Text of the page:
The Department of Justice sued on Nov. 20 to block AT&T's $85 billion bid for entertainment conglomerate Time Warner. (Patrick Martin/The Washington Post)

Christopher S. Yoo says the Justice Department's argument against AT&T's proposed acquisition of Time Warner is weak. Rebecca Haw Allensworth contends that the Trump administration has a legitimate complaint.

But these antitrust lawyers with contrasting views of a lawsuit filed by the government  Monday agree that President Trump has created an appearance of bias by publicly stating his opposition to the deal and frequently trashing “fake news” CNN, one of Time Warner's most visible properties.

Yoo and Allensworth also agree that Trump's questionable motive — while a bad look — might not matter in court.

“Antitrust law largely ignores motive,” said Yoo, a professor at the University of Pennsylvania Law School.

“In the antitrust context, it would be completely unusual” to consider motive, concurred Allensworth, a professor at Vanderbilt Law School.

Thus, we have a situation in which the president has introduced doubts about his administration's objectivity but might pay no price for doing so.

AT&T agreed to buy Time Warner in October 2016. On the day the deal was struck, Trump said at a campaign rally in Gettysburg, Pa., that he would reject it, if elected.

“As an example of the power structure I'm fighting, AT&T is buying Time Warner and thus CNN, a deal we will not approve in my administration because it's too much concentration of power in the hands of too few,” Trump said.

The president reiterated his position on Tuesday, telling reporters, “I've always felt that that was a deal that's not good for the country. I think your pricing is going to go up.”

Trump has not raised similar objections to Sinclair Broadcast Group’s proposed $4 billion acquisition of Tribune Media, even though a merged company would violate an FCC limit on TV station ownership. In fact, the FCC is considering raising the limit, a move that would help the deal pass regulatory muster.

AT&T's acquisition of Time Warner would amount to what is known as a “vertical” integration, meaning a consolidation of two companies that represent different links in a supply chain. Time Warner produces content; AT&T distributes content. An example of a “horizontal” integration would be the purchase of one content producer by another. Horizontal integrations typically receive more regulatory scrutiny because they tend to leave consumers with fewer options.

“Vertical mergers are almost never challenged, for good reason,” Yoo said. “The overwhelming economic evidence suggests that vertical merges tend to benefit consumers, not hurt them. There are FCC regulations that already exist to protect consumers against the kinds of harms that the [Justice Department] suggests the merger might create.”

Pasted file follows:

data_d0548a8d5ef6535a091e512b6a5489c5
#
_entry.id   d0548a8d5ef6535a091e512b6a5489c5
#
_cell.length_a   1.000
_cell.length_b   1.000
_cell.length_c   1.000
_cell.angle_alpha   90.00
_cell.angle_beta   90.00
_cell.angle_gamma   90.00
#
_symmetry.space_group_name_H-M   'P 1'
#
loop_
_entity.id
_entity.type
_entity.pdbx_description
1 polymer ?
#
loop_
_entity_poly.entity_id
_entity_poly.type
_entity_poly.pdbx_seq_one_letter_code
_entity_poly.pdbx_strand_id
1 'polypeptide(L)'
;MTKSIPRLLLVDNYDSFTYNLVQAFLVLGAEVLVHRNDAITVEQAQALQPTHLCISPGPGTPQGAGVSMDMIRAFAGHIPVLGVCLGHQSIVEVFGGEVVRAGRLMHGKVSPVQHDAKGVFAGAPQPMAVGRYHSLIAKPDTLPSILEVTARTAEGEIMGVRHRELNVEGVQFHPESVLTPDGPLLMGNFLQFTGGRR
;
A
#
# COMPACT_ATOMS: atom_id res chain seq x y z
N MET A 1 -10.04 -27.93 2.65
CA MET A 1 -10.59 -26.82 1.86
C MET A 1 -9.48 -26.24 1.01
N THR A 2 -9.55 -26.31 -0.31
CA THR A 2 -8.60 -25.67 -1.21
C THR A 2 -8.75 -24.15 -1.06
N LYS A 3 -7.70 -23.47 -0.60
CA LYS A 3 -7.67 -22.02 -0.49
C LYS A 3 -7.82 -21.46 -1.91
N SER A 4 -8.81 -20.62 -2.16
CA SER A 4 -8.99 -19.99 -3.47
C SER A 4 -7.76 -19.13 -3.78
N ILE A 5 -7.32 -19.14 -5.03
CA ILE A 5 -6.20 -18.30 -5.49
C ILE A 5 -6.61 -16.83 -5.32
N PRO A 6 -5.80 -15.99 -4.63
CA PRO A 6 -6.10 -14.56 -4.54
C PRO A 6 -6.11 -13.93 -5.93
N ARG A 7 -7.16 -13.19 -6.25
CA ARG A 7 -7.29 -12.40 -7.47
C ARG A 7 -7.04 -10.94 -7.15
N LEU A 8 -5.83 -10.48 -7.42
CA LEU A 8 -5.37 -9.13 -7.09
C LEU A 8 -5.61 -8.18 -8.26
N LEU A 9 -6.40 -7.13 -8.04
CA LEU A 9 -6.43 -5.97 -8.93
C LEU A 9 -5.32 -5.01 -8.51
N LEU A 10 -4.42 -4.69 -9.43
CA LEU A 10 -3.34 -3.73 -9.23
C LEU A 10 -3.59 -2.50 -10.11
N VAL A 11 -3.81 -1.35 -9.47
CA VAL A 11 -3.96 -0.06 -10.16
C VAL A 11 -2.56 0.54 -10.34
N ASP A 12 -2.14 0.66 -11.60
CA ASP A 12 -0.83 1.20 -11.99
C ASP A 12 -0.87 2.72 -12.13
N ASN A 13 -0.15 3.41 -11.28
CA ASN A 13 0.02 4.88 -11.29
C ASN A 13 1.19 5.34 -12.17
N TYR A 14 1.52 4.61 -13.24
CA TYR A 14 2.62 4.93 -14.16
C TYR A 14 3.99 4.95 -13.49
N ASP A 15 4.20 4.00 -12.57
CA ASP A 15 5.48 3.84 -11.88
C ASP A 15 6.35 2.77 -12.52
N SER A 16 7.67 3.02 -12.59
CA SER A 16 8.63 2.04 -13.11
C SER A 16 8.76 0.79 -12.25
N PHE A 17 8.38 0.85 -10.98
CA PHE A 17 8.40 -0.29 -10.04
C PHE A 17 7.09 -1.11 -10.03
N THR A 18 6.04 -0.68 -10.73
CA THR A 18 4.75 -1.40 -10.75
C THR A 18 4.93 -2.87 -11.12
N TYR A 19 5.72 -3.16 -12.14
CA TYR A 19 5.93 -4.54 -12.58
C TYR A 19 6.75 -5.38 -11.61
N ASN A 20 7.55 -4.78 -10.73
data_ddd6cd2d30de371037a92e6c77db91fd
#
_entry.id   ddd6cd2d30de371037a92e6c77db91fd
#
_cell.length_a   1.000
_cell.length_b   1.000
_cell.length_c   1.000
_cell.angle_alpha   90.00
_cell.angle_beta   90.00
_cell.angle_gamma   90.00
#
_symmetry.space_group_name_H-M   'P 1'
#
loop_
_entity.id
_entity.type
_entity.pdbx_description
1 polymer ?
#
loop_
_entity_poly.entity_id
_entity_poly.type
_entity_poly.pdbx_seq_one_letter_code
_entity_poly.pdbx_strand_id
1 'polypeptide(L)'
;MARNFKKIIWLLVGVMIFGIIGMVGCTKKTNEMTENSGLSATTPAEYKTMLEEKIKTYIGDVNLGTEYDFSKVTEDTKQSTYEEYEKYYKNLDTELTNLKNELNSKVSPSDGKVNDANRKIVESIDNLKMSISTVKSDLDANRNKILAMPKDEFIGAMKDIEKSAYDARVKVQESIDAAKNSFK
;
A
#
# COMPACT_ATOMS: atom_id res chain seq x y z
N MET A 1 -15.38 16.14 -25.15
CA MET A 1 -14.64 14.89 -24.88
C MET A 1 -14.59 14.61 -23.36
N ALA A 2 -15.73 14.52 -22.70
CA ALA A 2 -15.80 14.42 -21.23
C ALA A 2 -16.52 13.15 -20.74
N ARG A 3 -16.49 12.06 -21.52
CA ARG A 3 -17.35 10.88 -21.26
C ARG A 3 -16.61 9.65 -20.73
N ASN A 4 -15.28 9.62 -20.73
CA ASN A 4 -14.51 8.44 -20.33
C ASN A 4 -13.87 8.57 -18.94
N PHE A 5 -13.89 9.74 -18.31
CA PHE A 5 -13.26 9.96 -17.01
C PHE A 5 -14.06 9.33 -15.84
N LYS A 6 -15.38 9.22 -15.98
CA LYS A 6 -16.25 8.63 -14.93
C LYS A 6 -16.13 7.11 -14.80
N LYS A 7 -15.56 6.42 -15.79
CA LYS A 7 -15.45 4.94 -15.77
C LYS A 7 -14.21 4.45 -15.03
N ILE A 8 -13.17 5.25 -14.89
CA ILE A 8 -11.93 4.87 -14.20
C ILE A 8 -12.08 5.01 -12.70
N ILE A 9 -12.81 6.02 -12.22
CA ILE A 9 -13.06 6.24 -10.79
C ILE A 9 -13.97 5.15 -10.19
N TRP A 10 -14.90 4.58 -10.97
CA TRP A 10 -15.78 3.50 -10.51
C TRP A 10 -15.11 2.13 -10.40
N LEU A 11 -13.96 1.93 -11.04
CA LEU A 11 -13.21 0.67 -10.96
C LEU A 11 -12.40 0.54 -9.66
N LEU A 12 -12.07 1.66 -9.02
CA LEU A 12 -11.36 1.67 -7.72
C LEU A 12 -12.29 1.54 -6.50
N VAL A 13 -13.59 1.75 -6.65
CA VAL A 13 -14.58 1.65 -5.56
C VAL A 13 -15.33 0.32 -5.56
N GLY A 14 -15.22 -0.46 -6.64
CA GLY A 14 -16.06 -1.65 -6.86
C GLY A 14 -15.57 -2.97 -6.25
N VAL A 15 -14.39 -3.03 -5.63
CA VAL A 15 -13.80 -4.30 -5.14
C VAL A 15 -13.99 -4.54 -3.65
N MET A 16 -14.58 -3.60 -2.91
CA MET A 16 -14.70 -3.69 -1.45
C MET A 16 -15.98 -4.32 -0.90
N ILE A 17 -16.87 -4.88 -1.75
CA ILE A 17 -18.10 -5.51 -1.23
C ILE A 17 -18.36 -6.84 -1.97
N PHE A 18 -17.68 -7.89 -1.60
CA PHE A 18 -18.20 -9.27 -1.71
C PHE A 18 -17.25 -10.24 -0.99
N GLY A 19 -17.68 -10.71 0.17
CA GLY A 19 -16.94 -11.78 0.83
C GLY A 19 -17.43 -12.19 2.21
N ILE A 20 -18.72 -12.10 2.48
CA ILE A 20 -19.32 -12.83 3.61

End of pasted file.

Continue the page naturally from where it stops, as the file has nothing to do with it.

Allensworth sees things differently, arguing that “the economics that have prevailed in the last 20 or 30 years are overly simplistic.”

“What people fail to see,” she said, “is that if you own two links in the chain, you can make it so any competitor also needs to own two links in a similar chain.”

Allensworth presented a hypothetical: Suppose AT&T, with control of all Time Warner content, suddenly refuses to let Comcast distribute HBO. Consumers who wish to subscribe to HBO would have fewer options. AT&T might lose some revenue by withholding HBO from Comcast but could potentially inflict more damage on its rival by making Comcast's product less appealing. Comcast could launch its own premium cable channel but would have a lot of catching up to do.

“I think it's great that we're starting to think — especially in the media context — about how vertical mergers can inhibit competition,” Allensworth said. She continued:

What I see — as somebody coming from the perspective of there needs to be more enforcement; we've let mergers go to far — is there is an antitrust problem here. There is a sound legal argument, and it's basically the argument laid out in the Justice Department brief against this merger.

However, it is the kind of argument that hasn't been made by any Republican, conservative administration ever — not even by Obama. It is a brave new perspective that is not in keeping with the people that Trump has appointed to do antitrust at the [Justice Department]. Yes, there's a good legal argument but, yes, it's also very suspicious that this is being done for the wrong reasons.

Sometimes people do the right things for the wrong reasons. I think that what Trump is saying is, if you're a big corporation, under my administration, you can do whatever you want — unless you're the media.

The perception that Trump has a vendetta against CNN might not factor into a court's ruling on the AT&T-Time Warner deal, but it could backfire in a different way on a president who styles himself as a champion of American business.

“The U.S. has made an enormous effort over the past decades to advocate sound antitrust policies abroad,” said Anu Bradford, an antitrust specialist at Columbia Law School. “The [Justice Department] and the FTC have, in particular, emphasized the need to stick to economic analysis and taken a firm stand that merger control should not be used for political ends.

“The appearance — whether right or wrong — that the U.S. now allows politics to penetrate its own merger review is likely to send a troubling signal, potentially inviting politicization of antitrust enforcement in other jurisdictions. This would very likely have negative effects on deals pursued by U.S. companies in foreign markets.”

This post has been updated with Trump's latest comments on the deal